Kalinskaya broke Paolini with a return winner in the opening game to build up a 6-4 3-1 lead. Paolini slammed a return winner to break back for 3-3. Paolini forced and error on set point with a crosscourt backhand to break serve in the 12th game. 

The third set started with three consecutive breaks. Kalinskaya broke for the second time in the third game and held at 15 with an ace in the sixth game to take a 4-2 lead.  Paolini broke back in the 10th game  to draw level to 5-5 when Kalinskaya was serving for the match. 

Paolini earned three championships point at 6-5 after Kalinskaya made a double fault. 

Paolini drew a long error from Kalinskaya on the first match point. 

Paolini wo 60% of her first serve points.

Paolini beat Kalinskaya in Portoroz in 2021 en route to winning the first WTA title of her career. The Italian player played in three more finals in Cluj Napoca, Palermo and Monastir, but she lost all of them. Kalinskaya beat Paolini in the Round of 16 at last January’s Australian Open.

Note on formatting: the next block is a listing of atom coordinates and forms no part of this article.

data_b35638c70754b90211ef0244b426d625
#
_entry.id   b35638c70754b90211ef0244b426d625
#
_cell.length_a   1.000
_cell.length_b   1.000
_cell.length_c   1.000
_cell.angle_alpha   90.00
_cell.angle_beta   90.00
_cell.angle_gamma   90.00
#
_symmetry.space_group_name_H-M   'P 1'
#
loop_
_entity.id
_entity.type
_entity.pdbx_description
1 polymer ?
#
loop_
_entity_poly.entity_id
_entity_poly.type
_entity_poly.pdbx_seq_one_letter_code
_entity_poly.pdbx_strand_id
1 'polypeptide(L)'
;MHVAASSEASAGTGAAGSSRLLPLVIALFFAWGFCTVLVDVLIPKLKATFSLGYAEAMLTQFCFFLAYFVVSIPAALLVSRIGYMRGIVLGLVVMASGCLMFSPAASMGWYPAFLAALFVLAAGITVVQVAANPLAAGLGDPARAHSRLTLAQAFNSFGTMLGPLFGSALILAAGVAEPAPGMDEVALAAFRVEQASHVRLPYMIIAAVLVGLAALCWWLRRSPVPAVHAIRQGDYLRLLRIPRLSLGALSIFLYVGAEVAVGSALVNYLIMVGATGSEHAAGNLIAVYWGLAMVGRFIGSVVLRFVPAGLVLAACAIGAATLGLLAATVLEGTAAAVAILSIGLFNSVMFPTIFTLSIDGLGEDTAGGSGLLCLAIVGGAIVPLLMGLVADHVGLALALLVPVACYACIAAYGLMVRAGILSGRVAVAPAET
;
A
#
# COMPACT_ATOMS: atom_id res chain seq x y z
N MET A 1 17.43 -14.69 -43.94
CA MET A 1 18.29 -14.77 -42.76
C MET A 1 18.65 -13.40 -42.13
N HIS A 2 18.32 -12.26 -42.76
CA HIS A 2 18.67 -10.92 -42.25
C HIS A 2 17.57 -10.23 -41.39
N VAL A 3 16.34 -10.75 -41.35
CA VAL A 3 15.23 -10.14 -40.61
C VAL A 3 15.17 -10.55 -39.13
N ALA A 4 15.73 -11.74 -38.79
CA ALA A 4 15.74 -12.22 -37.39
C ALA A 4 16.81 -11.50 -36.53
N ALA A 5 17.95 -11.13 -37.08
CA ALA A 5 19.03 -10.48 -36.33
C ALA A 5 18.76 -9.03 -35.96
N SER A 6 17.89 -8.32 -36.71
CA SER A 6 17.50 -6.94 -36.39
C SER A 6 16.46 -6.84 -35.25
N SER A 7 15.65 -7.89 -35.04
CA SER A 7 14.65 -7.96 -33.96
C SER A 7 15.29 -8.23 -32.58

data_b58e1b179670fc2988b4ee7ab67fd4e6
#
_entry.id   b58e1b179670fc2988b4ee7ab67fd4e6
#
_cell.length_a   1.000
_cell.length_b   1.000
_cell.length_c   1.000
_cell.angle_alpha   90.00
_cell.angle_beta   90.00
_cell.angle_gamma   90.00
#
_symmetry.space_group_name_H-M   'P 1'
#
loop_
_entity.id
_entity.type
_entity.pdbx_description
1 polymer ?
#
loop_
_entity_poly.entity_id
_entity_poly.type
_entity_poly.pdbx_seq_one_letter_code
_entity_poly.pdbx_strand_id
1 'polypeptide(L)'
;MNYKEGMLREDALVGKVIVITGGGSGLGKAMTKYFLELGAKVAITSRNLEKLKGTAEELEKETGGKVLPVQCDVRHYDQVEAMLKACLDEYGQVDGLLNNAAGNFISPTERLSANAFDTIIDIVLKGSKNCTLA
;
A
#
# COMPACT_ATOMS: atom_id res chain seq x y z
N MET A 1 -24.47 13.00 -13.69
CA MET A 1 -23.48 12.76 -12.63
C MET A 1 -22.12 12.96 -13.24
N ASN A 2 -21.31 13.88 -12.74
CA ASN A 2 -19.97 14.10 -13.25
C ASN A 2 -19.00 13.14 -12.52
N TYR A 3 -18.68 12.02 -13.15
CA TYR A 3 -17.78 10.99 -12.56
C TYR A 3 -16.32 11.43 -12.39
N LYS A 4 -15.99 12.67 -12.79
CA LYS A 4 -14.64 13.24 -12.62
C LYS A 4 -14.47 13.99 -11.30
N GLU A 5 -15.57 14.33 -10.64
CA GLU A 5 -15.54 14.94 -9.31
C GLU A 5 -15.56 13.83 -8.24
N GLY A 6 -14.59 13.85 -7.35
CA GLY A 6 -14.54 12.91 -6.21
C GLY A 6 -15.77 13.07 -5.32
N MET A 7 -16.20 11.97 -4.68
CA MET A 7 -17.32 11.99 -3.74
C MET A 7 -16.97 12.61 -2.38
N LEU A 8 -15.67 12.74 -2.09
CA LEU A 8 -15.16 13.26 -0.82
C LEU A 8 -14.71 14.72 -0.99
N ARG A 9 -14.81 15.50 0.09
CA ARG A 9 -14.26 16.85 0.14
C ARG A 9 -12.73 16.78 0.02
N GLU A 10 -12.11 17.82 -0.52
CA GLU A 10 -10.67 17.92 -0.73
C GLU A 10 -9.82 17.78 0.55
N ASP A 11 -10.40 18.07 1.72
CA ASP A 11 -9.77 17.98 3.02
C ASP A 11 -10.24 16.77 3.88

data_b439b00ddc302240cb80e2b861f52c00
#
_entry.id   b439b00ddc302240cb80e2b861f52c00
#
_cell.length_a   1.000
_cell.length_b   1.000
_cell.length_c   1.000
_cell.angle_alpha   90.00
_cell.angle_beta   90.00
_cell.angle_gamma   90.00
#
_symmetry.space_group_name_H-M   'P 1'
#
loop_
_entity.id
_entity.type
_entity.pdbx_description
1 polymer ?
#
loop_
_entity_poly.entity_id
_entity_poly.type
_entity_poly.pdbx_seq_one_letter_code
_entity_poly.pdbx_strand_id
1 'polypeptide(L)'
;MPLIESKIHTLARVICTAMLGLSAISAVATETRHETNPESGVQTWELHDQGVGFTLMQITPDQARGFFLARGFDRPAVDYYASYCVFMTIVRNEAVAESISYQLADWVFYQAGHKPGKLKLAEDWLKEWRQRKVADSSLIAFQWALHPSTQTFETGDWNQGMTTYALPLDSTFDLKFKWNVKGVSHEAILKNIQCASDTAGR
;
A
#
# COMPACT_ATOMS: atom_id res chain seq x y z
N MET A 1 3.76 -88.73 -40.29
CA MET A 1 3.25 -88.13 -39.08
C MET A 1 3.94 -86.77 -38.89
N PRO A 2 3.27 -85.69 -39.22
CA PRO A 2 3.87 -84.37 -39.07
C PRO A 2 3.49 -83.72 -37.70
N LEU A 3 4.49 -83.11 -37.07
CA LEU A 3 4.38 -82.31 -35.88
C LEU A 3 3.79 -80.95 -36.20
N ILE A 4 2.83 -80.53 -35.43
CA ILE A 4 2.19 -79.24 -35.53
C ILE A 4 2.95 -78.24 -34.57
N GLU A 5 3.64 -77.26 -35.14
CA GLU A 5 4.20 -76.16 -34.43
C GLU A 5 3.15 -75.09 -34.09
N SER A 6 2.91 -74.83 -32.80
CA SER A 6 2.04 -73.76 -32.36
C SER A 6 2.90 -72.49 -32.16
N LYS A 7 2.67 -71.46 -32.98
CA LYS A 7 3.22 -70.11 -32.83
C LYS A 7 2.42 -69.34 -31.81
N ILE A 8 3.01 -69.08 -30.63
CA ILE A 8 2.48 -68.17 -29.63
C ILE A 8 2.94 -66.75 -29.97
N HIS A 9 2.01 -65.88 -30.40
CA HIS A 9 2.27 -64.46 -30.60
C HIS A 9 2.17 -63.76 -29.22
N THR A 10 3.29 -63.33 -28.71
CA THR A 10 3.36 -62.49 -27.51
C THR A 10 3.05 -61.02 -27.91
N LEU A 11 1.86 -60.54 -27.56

Paolini has become the second Italian player to win the Dubai title after Sara Erraini claimed this trophy in 2016. The Italian player is projected to move into the top 15 in the WTA Ranking. 

“I am really happy how I managed to come back. It’s unbelievable. I don’t know. I am just so happy. I am proud of all the work I made this year. It’s not easy to bring this work in the match sometimes. I am playing good tennis. I played well at the end of the last season I started the season well with the second week at the Australian Open. Now I try to be more relaxed on court, to try to think more what I have to do, to be more present every point. I think it works. It’s not going to be every week like this, but I am going to do my best”, said Paolini during the post match press conference. 

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Jordan Thompson needs seven match points to upset Alexander Zverev in the Los Cabos semifinal

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Jordan Thompson converted on his seventh match points to upset top seed Alexander Zverev 7-5 4-6 7-6 (7-2) in a thrilling 3-hour and 40-minute at the Mifel Tennis Open by Telcel in Los Cabos. The match finished after 1 a.m.